So much for the good times...
Two days ago our morning began on a bit of a sour note. A loud and angry mob was blocking our route to the South with a 3 foot pile of rocks spanning the width of the road. There was no getting around it and, as is generally the case with angry mobs, there were a few bad seeds in the crowd. In this case the ¨Bad Seeds¨ were a small group of women brandishing 4 inch safety pins who kept taking quick steps towards us, arms extended, threatening to poke holes in our tires. In retrospect I couldn´t really say if their wide eyes, crooked toothed smiles and maniacal laughter were more comforting or scary. In any case we quickly made it clear that we had no intention of crossing their blockade.
Not an altogether unpleasant experience, we made friends with a number of drunk men and were eventually cheered over the wall and on our way after I hefted a couple big rocks from the ravine out onto the road and added to their pile.
Riding was smooth for a few hours... and then we ran over a dog. We were cruising around 50mph when the little mut darted out from the road side and dove head first into our front tire. It did not survive and we were both pretty shook up, to say the least. We decided not to turn around and investigate. In general you do NOT want to put yourself in a position where you have to apologize and compensate an angry and armed farmer for the death of his beloved pet.
It was a surreal event to say the least. We have encountered somewhere on the order of 10,000 anxious dogs on the road sides throughout our travels, many of which enjoy running up to us and barking at our boots. It´s to be expected. In this bizzare case however, the dog had absolutely no intention of changing course and clearly wanted to either tackle us or commit suicide. He did not tackle us.
The next morning we discovered that the dog had broken off our PVC tool carrier and highway foot pegs which are mounted just behind the front tire. We drove back up the road to try and find it and found nothing but a cute brown puppy soundly sleeping on the roadside.
We had a generally pleasant start to the following day driving through the Cañon del Colca (arguably the deepest in the world) and watching a family of Condors glide overhead from a well known lookout. We stopped for lunch in the central cobblestone plaza of Cabanaconde and made friendly with a couple of locals when... the bike suddenly, and without explanation, lost balance and crashed down onto its side! My helmet visor was scratched up, the wire to the helmet cam was severed, and the aluminum knuckle guard was bent inward, preventing operation of the brake lever.
Fortunately I was able to bend the handle back into place and we were back on the road after only a short delay.
We were running slightly behind schedule as we headed down the woefully pot holed road towards Arequipa when tragedy struck YET AGAIN... flat rear tire!
We were an hour out of the city and we had an hour and a half of daylight left. I had the tools and the spare but not the time. I pulled a two inch nail out of the tire and swapped out the tube but by the time we were finally back on our wheels and ready to go, darkness had arrived.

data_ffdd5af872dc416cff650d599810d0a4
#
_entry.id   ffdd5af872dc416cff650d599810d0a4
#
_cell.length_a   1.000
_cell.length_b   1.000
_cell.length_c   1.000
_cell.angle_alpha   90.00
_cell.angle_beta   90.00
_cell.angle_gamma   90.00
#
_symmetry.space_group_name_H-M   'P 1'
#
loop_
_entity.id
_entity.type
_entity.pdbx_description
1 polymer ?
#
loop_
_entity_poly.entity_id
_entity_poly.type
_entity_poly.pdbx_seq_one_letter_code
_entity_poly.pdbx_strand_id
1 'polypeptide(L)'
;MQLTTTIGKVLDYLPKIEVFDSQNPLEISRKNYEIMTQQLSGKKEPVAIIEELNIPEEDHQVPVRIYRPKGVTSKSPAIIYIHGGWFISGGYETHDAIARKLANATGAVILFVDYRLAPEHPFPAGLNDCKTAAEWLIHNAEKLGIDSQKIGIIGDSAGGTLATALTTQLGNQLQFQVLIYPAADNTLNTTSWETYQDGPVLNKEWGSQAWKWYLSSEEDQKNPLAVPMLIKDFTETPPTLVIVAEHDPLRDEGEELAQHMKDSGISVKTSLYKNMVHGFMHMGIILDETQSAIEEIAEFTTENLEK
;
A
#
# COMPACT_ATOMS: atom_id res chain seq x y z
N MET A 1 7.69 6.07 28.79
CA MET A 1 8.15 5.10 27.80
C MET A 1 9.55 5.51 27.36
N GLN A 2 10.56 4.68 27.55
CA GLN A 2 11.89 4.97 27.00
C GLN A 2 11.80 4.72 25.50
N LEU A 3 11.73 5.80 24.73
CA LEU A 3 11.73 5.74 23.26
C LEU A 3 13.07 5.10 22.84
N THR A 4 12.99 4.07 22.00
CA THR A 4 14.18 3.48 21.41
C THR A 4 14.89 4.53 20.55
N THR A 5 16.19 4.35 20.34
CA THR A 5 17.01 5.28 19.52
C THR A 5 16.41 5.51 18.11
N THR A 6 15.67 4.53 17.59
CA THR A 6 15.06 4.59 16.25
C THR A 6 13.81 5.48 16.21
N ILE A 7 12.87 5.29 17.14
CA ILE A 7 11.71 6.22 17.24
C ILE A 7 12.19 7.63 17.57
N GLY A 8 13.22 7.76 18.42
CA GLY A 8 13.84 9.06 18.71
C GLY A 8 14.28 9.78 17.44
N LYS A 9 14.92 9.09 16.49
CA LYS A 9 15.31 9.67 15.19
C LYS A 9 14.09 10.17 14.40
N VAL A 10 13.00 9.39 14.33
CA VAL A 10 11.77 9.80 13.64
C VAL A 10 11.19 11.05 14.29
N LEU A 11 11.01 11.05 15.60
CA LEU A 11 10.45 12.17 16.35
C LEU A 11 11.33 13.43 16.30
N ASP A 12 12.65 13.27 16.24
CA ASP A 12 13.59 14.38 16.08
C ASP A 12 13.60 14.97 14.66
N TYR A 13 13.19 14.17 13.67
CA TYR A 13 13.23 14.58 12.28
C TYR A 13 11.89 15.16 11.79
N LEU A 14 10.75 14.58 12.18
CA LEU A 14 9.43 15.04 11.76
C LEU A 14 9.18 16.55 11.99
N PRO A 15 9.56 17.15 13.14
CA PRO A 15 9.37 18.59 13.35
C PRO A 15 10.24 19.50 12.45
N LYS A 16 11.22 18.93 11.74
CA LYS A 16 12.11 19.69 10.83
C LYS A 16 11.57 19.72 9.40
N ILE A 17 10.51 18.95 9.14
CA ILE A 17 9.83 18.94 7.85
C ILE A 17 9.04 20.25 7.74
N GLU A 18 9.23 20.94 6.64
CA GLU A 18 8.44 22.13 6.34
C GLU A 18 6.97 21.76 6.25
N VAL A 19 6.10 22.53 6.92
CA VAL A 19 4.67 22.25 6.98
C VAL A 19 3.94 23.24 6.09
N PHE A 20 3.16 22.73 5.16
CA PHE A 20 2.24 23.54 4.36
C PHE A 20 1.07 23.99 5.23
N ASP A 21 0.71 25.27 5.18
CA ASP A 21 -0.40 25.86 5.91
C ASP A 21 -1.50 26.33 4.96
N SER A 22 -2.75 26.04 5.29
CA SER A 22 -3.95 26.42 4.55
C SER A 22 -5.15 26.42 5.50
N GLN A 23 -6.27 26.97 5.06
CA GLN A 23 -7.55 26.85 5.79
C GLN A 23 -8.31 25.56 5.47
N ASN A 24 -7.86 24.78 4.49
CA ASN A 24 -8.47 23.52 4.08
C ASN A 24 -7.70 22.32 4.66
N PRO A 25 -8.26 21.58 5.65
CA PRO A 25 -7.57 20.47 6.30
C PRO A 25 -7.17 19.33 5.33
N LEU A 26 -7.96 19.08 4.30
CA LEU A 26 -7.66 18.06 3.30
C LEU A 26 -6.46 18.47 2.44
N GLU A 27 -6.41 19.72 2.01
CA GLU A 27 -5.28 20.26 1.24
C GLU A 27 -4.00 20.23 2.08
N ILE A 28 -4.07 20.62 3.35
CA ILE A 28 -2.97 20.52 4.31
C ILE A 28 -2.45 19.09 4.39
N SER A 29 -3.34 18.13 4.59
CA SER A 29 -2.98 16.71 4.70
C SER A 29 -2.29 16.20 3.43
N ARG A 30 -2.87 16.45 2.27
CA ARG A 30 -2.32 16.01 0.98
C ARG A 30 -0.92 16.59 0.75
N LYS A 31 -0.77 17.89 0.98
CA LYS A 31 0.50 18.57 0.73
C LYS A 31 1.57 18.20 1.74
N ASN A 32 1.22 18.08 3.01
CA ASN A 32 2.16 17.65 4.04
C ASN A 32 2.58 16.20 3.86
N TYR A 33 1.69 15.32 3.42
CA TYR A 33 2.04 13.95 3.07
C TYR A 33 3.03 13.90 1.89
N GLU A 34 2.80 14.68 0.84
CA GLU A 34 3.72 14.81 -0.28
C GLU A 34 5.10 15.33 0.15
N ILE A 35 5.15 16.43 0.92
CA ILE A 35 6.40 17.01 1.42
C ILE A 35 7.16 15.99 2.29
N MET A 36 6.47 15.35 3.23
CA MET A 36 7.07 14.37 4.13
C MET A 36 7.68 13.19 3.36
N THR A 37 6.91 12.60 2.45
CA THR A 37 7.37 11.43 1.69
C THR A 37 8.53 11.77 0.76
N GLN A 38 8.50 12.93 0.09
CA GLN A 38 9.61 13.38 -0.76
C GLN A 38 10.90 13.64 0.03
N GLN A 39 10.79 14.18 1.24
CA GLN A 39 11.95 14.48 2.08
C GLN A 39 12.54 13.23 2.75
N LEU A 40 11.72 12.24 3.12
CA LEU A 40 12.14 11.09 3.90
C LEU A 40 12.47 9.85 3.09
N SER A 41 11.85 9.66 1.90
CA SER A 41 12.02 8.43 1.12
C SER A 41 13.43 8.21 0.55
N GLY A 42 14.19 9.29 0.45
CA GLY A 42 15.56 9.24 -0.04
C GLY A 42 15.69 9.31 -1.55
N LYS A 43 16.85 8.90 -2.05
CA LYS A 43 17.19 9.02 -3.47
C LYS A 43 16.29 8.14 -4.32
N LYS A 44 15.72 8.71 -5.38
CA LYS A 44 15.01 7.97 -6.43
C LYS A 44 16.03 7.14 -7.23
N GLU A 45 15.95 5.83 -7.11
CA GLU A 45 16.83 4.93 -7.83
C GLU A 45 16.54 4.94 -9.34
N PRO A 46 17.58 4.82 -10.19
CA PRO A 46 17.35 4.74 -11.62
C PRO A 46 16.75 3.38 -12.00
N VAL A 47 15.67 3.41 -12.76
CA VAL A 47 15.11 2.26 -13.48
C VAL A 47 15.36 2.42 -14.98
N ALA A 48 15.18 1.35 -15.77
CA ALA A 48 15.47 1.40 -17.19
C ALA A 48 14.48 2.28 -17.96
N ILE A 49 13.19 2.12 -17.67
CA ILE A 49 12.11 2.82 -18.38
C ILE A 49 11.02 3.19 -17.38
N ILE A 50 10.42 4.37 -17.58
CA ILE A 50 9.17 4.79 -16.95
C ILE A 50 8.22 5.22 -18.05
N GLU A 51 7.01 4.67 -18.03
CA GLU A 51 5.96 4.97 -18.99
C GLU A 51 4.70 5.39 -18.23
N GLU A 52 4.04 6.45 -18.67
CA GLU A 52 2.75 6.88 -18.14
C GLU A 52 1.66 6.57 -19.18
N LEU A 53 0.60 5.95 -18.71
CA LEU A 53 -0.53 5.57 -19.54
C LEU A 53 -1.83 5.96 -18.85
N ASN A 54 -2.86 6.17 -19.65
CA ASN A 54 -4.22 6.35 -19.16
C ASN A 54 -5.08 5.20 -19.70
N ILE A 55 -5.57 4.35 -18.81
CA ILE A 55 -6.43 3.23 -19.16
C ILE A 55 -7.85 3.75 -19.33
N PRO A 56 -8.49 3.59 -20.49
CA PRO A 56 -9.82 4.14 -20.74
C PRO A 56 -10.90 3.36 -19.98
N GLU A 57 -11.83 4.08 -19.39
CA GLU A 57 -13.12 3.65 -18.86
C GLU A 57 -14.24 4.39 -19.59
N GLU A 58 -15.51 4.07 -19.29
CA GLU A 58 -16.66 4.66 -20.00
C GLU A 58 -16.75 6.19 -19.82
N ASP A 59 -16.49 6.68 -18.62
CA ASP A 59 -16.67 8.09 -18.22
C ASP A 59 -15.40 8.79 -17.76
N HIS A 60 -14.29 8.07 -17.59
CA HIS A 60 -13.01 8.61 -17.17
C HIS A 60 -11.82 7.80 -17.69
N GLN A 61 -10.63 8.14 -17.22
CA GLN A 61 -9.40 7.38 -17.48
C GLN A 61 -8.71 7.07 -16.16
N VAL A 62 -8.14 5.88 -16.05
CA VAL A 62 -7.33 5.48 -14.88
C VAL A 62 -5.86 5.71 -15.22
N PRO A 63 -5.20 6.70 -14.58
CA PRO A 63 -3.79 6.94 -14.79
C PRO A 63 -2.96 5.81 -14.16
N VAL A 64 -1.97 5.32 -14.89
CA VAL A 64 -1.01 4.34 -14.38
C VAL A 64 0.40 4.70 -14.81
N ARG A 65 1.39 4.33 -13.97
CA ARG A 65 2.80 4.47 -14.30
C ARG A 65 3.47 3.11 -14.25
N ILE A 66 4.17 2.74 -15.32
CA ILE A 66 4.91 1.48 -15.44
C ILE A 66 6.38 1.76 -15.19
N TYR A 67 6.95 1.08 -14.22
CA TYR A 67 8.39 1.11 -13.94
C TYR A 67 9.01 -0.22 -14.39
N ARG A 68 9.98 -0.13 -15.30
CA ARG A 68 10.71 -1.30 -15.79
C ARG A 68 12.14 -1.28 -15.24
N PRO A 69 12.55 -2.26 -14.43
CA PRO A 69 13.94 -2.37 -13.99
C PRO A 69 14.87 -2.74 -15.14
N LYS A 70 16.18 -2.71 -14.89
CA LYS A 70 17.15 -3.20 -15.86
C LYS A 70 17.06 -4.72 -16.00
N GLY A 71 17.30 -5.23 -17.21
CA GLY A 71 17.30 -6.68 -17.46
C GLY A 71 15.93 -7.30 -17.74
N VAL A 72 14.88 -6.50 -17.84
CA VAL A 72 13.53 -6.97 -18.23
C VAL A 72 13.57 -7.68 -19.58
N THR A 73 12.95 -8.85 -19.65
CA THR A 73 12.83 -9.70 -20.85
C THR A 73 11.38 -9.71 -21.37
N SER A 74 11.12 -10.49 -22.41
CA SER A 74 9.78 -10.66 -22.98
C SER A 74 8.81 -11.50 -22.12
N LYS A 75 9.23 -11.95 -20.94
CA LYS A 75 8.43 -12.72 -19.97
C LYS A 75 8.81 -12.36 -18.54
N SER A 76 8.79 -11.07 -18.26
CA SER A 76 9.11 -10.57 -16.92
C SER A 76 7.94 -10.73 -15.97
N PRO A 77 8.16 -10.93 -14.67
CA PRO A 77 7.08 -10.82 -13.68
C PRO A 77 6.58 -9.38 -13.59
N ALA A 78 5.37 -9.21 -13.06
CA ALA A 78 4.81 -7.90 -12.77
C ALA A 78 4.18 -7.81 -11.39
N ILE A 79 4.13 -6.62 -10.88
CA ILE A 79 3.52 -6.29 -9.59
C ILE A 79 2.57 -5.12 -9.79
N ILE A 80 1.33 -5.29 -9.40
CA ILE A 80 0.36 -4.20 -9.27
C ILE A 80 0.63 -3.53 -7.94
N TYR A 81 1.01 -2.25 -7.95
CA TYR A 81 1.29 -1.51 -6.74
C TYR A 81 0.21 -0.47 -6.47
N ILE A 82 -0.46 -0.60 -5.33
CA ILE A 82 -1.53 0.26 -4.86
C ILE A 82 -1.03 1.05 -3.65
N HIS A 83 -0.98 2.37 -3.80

As a rule we try to avoid driving in the dark, we were not however prepared to spend the night on the side of the highway at 13,000 feet so we climbed aboard and prepared for a slow ride into town. That´s when... the headlight stopped working!
You think I´m kidding don´t you. I wish I was kidding. We´ve been having some intermittent electrical problems which I honestly thought had been resolved. Apparantly not. It turned out we had blown a fuse, which I quickly replaced, only to find it blown again. It was getting cold out and I was in no position to troubleshoot an electrical short so we set off in search of the nearest hospitable accomodations sin headlight. Our brake light was still working, which I felt would adequately indicate our location to vehicles approaching from the rear, and our blinkers were able to provide a surprisingly acceptable yellow strobe to light our way ahead.
At 10 mph we had no intention of driving all the way to the city and neither of us were sure just how far we would have to go before finding a place to stay. Luckily, it only took about 15 minutes. We pulled up to a remote truck stop where we were waved to the side of the road by the police officer on duty. He started out by telling us how unsafe it was for us to ride without a headlight (Thanks) and asked us a bunch of questions about what we were up to. It turned out that there wasn´t a hotel for many miles and, after conferring with his partner, he invited us to park the bike inside the police station and sleep in the dorms by candlelight.
They provided a stack of blankets and showed us around the place. My favorite part of the tour was when they opened the door to show us the bathroom. Turns out it was also the rear entrance to the building. In any case, we were warm and safe and I gave them $10 for generator gas before leaving. We slept until 6am and hit the road to Arequipa. It was unbearably cold outside and we were thrilled when we finally pulled into town and stopped at the first cafe we could find to warm up with coffee and hot chocolate.
We subsequently found a hostel, got cleaned up, dropped off our laundry, and are now working on a plan to get the electronics and fork seal fixed before heading on to Bolivia.
For those of you who don´t have the attention span to digest the entire post, allow me to recap. In the last two days we have dealt with; an angry mob, a dead dog, a lost tool carrier, a broken helmet cam, a bent handle bar, a flat tire, a leaking front fork seal, malfunctioning electronics, being stranded in the mountains, and riding on the brink of frost bite.
Stay tuned for a (surely) more positive update.
Some of the photos are sad...